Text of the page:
2000 Volume 49 Issue 2 Pages 79-85,100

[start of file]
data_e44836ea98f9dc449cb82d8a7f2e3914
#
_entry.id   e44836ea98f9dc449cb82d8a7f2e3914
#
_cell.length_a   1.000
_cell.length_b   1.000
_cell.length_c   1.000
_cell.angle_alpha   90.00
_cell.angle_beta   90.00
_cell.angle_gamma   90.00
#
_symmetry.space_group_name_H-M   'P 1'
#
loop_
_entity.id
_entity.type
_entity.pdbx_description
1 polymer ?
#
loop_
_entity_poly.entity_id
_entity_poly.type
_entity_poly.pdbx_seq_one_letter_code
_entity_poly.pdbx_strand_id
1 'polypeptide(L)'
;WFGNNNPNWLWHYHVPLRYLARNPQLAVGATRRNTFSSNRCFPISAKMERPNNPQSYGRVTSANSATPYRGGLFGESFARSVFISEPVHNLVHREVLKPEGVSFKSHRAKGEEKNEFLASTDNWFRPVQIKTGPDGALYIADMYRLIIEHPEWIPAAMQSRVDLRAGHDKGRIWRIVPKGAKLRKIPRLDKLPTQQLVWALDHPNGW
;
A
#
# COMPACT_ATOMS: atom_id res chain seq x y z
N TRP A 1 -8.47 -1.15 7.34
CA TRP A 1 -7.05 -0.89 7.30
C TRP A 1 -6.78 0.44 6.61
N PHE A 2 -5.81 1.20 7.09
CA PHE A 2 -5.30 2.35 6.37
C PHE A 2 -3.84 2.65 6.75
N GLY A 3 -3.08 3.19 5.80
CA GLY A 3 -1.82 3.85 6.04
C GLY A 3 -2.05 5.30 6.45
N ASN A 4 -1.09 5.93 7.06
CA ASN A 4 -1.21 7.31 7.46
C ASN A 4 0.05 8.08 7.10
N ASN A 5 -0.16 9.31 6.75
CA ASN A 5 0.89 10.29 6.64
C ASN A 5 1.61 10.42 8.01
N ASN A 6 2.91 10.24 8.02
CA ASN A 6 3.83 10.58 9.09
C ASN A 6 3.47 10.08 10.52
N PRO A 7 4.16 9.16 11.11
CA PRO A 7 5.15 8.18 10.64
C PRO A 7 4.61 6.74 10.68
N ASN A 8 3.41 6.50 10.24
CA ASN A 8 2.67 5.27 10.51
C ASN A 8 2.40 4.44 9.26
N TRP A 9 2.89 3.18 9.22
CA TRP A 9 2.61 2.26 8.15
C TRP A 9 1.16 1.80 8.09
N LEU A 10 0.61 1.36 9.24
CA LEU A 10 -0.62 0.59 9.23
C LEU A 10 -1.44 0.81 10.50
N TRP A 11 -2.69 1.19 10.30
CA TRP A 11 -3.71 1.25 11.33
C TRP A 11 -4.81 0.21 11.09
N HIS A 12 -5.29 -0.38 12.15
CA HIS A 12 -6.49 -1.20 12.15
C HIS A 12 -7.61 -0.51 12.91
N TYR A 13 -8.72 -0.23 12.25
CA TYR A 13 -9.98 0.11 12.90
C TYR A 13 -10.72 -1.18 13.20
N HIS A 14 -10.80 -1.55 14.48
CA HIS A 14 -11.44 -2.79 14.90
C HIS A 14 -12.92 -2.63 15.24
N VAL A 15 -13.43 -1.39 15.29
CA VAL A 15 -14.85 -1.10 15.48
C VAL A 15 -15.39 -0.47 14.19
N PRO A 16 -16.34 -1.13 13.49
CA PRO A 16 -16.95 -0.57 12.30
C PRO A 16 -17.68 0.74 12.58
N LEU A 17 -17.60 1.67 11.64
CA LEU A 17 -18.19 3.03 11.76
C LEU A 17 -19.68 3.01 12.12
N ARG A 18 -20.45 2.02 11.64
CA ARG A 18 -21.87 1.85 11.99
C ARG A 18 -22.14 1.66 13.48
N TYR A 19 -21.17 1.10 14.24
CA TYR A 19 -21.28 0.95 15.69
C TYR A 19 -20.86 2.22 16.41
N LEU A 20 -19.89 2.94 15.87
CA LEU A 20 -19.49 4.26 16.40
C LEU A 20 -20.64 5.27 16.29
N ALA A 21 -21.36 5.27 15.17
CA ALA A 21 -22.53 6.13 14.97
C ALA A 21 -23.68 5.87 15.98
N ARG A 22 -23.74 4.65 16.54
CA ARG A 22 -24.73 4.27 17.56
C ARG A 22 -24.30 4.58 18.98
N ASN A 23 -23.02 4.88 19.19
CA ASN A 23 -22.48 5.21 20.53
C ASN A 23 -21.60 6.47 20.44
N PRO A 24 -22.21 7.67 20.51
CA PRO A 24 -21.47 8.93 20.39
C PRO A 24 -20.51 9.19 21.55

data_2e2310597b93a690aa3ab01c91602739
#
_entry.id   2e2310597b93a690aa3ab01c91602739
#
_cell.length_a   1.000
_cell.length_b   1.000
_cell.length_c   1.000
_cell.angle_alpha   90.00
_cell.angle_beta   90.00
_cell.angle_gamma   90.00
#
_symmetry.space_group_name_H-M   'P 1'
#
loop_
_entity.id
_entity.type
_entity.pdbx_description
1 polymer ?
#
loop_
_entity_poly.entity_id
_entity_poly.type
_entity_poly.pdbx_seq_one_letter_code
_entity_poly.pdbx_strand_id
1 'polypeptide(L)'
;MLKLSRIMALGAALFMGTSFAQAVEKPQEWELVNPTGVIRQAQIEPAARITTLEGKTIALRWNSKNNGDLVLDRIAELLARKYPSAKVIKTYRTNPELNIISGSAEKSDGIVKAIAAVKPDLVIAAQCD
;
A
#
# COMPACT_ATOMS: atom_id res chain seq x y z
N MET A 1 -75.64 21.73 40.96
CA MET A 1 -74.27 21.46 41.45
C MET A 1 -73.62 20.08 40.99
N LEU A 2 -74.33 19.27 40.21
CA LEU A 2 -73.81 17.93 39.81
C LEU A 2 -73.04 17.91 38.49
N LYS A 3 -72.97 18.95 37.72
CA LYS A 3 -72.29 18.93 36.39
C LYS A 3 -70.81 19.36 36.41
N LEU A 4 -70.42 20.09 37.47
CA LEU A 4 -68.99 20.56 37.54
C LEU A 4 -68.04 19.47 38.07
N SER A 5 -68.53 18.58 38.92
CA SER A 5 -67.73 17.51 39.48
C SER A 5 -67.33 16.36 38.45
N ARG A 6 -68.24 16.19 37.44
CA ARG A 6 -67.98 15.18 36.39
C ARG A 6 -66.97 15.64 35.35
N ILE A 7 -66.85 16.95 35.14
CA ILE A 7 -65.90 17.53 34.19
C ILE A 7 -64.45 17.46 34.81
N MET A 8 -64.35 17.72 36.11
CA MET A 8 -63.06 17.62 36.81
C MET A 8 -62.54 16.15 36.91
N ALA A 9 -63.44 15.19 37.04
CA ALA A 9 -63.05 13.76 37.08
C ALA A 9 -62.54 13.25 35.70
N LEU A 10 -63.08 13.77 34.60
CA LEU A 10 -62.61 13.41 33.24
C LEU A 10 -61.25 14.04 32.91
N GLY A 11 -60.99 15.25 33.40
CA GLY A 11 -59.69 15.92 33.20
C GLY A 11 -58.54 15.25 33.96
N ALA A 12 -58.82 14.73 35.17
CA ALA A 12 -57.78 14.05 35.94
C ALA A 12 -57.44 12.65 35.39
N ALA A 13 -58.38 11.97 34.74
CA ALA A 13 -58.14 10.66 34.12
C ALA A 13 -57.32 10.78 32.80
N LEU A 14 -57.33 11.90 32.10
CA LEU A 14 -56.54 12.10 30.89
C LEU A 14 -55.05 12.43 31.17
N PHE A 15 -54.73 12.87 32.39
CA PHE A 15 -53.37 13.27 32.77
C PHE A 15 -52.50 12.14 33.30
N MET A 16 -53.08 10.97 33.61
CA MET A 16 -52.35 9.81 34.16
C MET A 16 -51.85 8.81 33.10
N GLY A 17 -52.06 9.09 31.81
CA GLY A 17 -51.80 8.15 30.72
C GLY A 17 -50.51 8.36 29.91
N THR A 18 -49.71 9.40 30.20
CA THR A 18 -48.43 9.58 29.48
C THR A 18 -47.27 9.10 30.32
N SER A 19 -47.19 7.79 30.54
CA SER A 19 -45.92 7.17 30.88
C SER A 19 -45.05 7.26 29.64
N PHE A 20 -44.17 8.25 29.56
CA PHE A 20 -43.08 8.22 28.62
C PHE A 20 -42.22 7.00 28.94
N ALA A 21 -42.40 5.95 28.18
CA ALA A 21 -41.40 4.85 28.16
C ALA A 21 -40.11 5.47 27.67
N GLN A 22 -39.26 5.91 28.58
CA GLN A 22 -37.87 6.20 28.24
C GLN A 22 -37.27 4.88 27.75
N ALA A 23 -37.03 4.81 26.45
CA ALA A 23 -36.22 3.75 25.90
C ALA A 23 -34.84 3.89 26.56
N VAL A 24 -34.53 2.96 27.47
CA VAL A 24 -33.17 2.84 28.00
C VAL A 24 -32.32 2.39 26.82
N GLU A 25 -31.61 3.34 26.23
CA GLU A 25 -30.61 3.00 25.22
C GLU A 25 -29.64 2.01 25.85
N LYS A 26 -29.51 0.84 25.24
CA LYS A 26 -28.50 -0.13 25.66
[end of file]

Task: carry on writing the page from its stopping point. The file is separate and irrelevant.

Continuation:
The present review discusses whether sexual selection for complex songs modified brain structures in songbirds. If producing complex song is costly in males, song complexity should be correlated with some indexes of brain structures. At the same time, if selecting a potent mate based on song is costly in females, they also should develop some brain specializations correlated with the cognitive effort. Most existing studies focused on the volume of song control nuclei and song behavior. There are two main pathways for song control in the songbird brain: the posterior pathway that directly controls song production and the anterior pathway related with song perception. For the posterior pathway, between-species comparisons found positive correlations between the volume and behavior in males. However, most within-species comparisons failed to find such correlations. Several studies examined the relationship between song perception and the anterior pathway and lesion studies showed reduced selectivity for song in both males and females. Song selectivity and the volume of anterior pathway were positively correlated in females. Taken together, data are equivocal for the production part, but more consistent for the perception part. To study further the relationship between brain evolution and sexual selection in birdsong, methods for measuring song complexity need to be refined and other anatomical indexes besides volumetric methods should be examined.